Connecting the Clouds
Data center interconnection companies provide a global link to cloud platforms.
A couple of years into the so-called second wave of cloud, there are few signs of declining demand for cloud-based services. Experts think demand will only continue to grow as Internet of Things-related services are sought from the cloud, and data generated by smart devices increases the need for cloud storage. Now, traditional data centers are morphing into key global cloud interconnectors.
The use of cloud, propelled by the digital revolution, is changing the nature of business and information technology. Where and how information is stored, accessed and processed by companies and their customers is driving the need for cloud computing and the interconnections that serve this new paradigm. In this digital economy, both groups want network reliability, processing speed, mobility and data redundancy, all in the locations of their choice, which demands interconnectability, experts say.
“The second wave of cloud computing is really more of an evolution than another inflection point. Cloud services are becoming systemic to everything, including enterprise infrastructure and applications, Internet of Things and mobile computing, and I expect cloud computing to continue its rapid growth,” says David Linthicum of Boston-based Cloud Technology Partners.
Cloud hyperscalers—companies such as Amazon Web Services, Google Cloud Platform, Microsoft Azure, Alibaba Cloud and Oracle Cloud—are aiming to dominate the public cloud and cloud service industries while moving into other vertical business ventures, explains Jeff Borker, senior product manager, scale, Digital Realty Trust Inc. At the end of last year, 24 hyperscale companies accounted for 68 percent of the cloud services market, Borker says. “With larger enterprises ramping up their storage and compute needs and small- and medium-sized businesses taking the plunge for the first time, the race for cloud market share is very much on,” he notes.
And all these cloud providers need to connect somewhere. Enter the real estate investment trust companies. These traditional co-location providers, known as “co-los,” grew up along with the Internet and now supply the physical connection to the cloud, experts say. They furnish the facility, bandwidth, power, cooling and physical security. Two such companies, Redwood City, California-based Equinix Inc. and San Francisco-based Digital Realty Trust, house multitenant data centers in major cities across the world. They are offering so-called hybrid cloud deployment, which combines retail co-location and cloud services.
“I like to compare them to apartment complexes,” says Stefanie Williams, associate analyst at 451 Research, an information technology research and advisory company headquartered in New York City. “A multitenant data center facility like Equinix and Digital Realty—and others—what they’re offering is an apartment complex of data centers. So a single facility can have hundreds of customers inside of it.”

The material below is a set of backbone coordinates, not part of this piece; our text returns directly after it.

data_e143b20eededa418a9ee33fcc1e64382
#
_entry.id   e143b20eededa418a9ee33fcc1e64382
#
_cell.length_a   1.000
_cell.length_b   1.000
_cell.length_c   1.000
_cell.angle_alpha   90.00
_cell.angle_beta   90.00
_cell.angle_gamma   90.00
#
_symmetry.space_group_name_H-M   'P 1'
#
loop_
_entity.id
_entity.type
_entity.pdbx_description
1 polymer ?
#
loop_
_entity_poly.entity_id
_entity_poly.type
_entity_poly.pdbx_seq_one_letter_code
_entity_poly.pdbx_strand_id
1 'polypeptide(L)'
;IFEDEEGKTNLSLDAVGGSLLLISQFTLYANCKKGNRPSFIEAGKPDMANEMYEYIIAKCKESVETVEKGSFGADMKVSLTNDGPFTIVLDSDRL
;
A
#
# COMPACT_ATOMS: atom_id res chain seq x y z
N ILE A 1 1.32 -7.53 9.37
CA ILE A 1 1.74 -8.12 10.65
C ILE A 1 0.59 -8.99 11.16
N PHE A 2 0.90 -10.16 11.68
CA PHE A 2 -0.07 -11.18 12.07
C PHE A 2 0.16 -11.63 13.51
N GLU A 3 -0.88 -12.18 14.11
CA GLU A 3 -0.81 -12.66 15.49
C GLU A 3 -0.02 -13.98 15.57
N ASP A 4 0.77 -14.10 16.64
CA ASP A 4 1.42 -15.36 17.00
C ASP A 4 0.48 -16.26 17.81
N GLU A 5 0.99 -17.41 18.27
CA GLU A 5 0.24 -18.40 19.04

The way these companies are building data centers and providing services is enabling the use of cloud to expand, Williams confirms. “Absolutely, yes. They have cloud service providers inside their data centers, and those cloud service providers are growing at a rapid rate,” she says.
Part of the Multi-Tenant Datacenters team covering North America and Australia for 451 Research, Williams conducts market research and analysis and visits in person to “kick the tires” of data centers and verify that they are performing as advertised. “What these companies are doing is taking away the capital expense of building out a data center from the customer,” she explains. “Customers can deploy anywhere that they need to and take whatever amount of space that they need, where they need to deploy it. They’re not fixed to one single location because they haven’t spent all this money building out their own data centers.”
Originally, the data center companies focused on providing connections in urban areas, primarily to financial services and health care businesses that required extremely fast connectivity, low latency and interconnectivity with multiple telecommunication carriers from one location, Williams says. “Now what they have done pretty well, actually, is build an ecosystem within their facilities so that their customers can come in and connect to any number of carriers, connect to service providers and get all the services that they need in one space,” she says.
Equinix’s interconnections provide ties across telecommunication carriers, mobile and other bandwidth providers, cloud and information technology services providers, content providers, financial companies and global enterprises, says Tony Bishop, vice president of Global Vertical Strategy and Marketing at Equinix. Bishop was an Equinix customer when he ran global data centers for Morgan Stanley, and he has been involved in the deployment of distributed infrastructure for the past 25 years.
The interconnections are supporting the trend of decentralization, Bishop notes. “Everything that used to sit in a very centralized data center is now needing to get pushed out to where the users are or where you need to apply those analytics or apply that artificial intelligence,” he says. “That means I am going to connect more things and more stuff to wherever I need to have it.”
With more than 9,500 customers worldwide, Equinix serves a base that includes enterprise companies such as Anheuser-Busch, Ford Motor Co., CDM Smith, Weyerhaeuser, Ericsson and financial firms such as Aon, Bloomberg, Nasdaq, Morgan Stanley and the London Stock Exchange, according to the company’s latest Form 10-K report with the U.S. Securities and Exchange Commission. Some of Equinix’s key cloud and information technology service provider customers include Amazon Web Services; Box Inc.; Cisco Systems Inc. and Google Cloud Platform; Datapipe; IBM Bluemix; Microsoft Azure; NetApp; Oracle Cloud; Salesforce.com; and SAP VMware Workday Inc. Customers looking for cloud can connect directly to the hyperscalers or go through carriers such as AT&T or Verizon to receive cloud services.